Auto Repair: THE MOST NOTABLE Ten Mistakes Made By Your Mechanic

Auto Repair Insurance






Auto Repair: How Can They Screw Up An Essential oil Change?


"It's about beating the clock." This offer originates from a wise old service administrator, advising me on how to maximize my income as a flat-rate specialist. If you've ever wondered why your car doesn't get fixed correctly, or your entire concerns weren't addressed, you can blame, in part, the flat-rate pay framework.

Flat-rate simply means that your auto mechanic is paid a flat fee for a particular repair, regardless of how long the repair actually will take. Quite simply, if your vehicle needs a water pump, which will pay two hours of labor, and the auto technician completes the work in a single hour, he gets payed for two.

In theory, this may work in your favor. If the work takes longer, you'll still pay just the "predetermined" labor amount. THEORETICALLY, not reality!

The flat-rate pay structure is designed to drive productivity. It's very effective. The flat-rate pay system stimulates technicians to work hard and fast, but it does not promote quality.

In terms of getting your car fixed appropriately, the flat-rate pay framework has disastrous effects. Flat-rate technicians are constantly looking for shortcuts to defeat the clock in order to maximize the number of hours they invoice. Experienced flat-rate technicians can invoice from 16 to 50 time within an 8 hour day.

It's these shortcuts and the breakneck velocity at which toned rate technicians work that lead to some of the most idiotic mistakes. Within the rapid-fire pace of the shop I've witnessed technicians start machines with no engine oil. I've seen transmissions fell, smashing into little portions onto the shop floor. And I've seen automobiles driven right through bay doors--all in the name of "beating the clock."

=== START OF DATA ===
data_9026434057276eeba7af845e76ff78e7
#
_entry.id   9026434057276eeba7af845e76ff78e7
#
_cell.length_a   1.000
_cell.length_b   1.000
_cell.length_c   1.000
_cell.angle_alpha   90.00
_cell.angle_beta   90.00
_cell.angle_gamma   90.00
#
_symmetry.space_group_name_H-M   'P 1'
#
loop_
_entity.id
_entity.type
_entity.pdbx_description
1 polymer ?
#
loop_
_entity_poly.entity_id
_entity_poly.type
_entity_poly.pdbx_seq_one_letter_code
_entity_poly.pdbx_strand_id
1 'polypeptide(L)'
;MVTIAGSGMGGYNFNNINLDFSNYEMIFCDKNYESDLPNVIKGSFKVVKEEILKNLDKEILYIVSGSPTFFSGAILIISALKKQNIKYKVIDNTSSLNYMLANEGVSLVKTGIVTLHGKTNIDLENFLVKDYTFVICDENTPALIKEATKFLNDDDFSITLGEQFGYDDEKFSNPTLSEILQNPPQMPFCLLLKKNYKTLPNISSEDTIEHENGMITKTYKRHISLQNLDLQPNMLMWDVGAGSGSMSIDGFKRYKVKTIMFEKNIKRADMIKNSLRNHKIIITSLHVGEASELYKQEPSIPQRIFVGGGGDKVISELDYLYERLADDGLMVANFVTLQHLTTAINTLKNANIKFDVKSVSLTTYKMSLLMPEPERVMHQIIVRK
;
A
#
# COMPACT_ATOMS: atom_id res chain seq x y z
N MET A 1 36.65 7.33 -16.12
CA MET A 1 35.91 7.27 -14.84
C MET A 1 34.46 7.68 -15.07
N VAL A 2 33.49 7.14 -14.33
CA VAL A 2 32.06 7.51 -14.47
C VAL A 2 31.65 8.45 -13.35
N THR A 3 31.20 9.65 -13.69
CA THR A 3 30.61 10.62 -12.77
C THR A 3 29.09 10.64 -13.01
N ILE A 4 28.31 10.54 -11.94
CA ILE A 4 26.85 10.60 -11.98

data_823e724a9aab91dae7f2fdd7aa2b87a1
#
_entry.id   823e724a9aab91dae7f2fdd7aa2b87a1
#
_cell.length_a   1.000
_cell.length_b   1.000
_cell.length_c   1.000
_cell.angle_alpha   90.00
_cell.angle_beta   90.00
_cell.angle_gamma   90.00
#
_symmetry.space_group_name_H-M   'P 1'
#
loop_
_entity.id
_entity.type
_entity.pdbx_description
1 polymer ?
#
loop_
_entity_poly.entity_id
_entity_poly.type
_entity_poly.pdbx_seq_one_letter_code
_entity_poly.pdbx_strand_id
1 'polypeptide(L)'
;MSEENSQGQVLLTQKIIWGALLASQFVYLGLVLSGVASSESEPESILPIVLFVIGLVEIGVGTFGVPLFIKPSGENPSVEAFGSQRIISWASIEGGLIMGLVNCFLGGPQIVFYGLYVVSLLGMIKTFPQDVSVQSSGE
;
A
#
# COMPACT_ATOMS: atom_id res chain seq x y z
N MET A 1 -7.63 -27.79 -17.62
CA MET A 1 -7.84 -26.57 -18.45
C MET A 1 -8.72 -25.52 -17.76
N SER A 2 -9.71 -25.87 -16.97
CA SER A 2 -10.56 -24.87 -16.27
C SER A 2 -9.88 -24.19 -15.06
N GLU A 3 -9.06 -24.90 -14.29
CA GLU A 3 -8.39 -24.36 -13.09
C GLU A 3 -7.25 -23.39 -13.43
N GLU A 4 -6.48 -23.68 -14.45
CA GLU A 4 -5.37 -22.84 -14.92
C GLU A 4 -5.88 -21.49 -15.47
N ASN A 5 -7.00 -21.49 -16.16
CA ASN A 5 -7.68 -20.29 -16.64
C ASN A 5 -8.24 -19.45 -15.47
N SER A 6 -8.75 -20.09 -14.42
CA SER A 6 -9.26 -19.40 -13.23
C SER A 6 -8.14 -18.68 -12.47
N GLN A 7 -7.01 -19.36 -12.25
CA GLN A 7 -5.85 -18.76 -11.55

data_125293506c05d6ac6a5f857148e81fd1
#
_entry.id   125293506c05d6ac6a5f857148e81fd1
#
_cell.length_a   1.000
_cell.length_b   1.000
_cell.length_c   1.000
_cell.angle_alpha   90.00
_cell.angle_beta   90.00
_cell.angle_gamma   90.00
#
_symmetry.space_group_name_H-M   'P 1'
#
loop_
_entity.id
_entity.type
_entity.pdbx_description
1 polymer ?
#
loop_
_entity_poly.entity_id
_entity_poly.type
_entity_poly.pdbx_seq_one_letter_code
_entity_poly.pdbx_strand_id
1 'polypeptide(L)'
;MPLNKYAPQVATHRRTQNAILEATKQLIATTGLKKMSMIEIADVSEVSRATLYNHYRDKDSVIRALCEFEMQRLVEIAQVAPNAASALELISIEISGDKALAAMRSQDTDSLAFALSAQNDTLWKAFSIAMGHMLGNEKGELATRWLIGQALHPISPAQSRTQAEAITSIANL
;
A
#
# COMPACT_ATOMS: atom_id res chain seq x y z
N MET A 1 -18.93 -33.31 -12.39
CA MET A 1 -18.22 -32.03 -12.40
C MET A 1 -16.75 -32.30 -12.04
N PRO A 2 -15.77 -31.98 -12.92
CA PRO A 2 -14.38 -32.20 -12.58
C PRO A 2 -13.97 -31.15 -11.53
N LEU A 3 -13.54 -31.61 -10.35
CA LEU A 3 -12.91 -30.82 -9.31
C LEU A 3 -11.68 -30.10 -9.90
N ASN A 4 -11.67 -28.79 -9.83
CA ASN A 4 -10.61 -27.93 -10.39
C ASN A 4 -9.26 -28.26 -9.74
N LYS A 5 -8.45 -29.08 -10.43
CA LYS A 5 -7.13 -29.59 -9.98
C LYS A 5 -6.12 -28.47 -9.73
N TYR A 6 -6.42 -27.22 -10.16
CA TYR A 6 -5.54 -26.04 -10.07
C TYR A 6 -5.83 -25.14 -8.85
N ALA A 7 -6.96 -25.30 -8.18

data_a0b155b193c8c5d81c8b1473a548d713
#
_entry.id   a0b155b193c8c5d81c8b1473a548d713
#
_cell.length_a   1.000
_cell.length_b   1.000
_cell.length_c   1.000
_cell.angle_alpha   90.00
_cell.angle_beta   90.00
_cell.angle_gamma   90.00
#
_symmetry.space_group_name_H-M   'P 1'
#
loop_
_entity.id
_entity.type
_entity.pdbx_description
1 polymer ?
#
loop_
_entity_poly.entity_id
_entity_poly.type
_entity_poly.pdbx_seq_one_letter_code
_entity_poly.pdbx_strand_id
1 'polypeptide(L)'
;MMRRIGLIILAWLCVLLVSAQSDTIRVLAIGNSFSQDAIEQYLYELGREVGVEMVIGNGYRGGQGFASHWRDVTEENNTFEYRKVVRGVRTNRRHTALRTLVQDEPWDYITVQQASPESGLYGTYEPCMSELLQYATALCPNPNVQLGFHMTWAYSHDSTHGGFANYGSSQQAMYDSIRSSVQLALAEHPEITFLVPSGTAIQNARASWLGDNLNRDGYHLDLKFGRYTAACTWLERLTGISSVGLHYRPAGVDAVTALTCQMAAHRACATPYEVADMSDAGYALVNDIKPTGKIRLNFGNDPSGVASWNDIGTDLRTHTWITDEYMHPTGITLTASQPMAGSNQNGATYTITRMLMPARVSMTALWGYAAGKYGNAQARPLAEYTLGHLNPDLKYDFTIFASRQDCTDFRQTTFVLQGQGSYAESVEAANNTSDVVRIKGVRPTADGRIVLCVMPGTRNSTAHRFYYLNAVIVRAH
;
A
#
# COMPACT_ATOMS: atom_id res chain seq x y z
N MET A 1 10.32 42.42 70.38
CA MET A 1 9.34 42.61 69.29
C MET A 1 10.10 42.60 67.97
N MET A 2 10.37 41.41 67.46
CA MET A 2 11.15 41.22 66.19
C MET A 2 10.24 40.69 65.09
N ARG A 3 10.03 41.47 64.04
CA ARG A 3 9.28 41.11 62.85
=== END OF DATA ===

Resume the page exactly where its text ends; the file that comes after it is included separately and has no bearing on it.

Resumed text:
Flat-rate technicians can get quite elaborate with shortcuts. The best was the implementation of your 6-foot-long 2-by-4, which was located under the engine motor for support while a engine support was removed. It made employment predetermined for taking 1.5 hours achievable in twenty minutes. A win-win, right? The tech makes extra money; you get your vehicle back faster.

Actually, in many cases the keeping this 2-by-4 destroyed the oil pan. Moreover, it induced the car, your car, to balance precariously 6 feet in the air, as the technician manipulated the car lift to gain access to your engine mount.

This plan was abruptly discontinued when a technician's 2-by-4 snapped creating the car to crash nostril down onto the concrete floor.

Sometimes the shortcuts create very delicate disruptions, which create problems overtime. A quick example: a car had its transmission serviced with a new filtration, gasket, and liquid. During the technique, the technician was able to save time by twisting the transmitting dipstick tube marginally, to be able to obtain the transmission skillet out faster. The automobile was reassembled, and the technician re-bent the pipe back to place and off it went--no worries....

Six months later, the automobile went back with an intermittent misfire. The engine wasn't working on all cylinders. After comprehensive diagnostics, it was found out that the transmission dipstick tube possessed chaffed through the engine motor funnel, intermittently grounding out an injector. Hmm, that's bizarre. Don't usually see that.

The high-speed environment and the subsequent shortcuts illustrate the devastating ramifications of the flat-rate, sales-driven pay composition on the grade of car repairs.

No wonder even an olive oil change gets screwed up!

The indegent quality of work prompted by the flat rate pay structure is disconcerting enough. Regrettably, it doesn't stop here. The negative effects of flat-rate get exponentially even worse, as it opens "wide" the door to rip you off!





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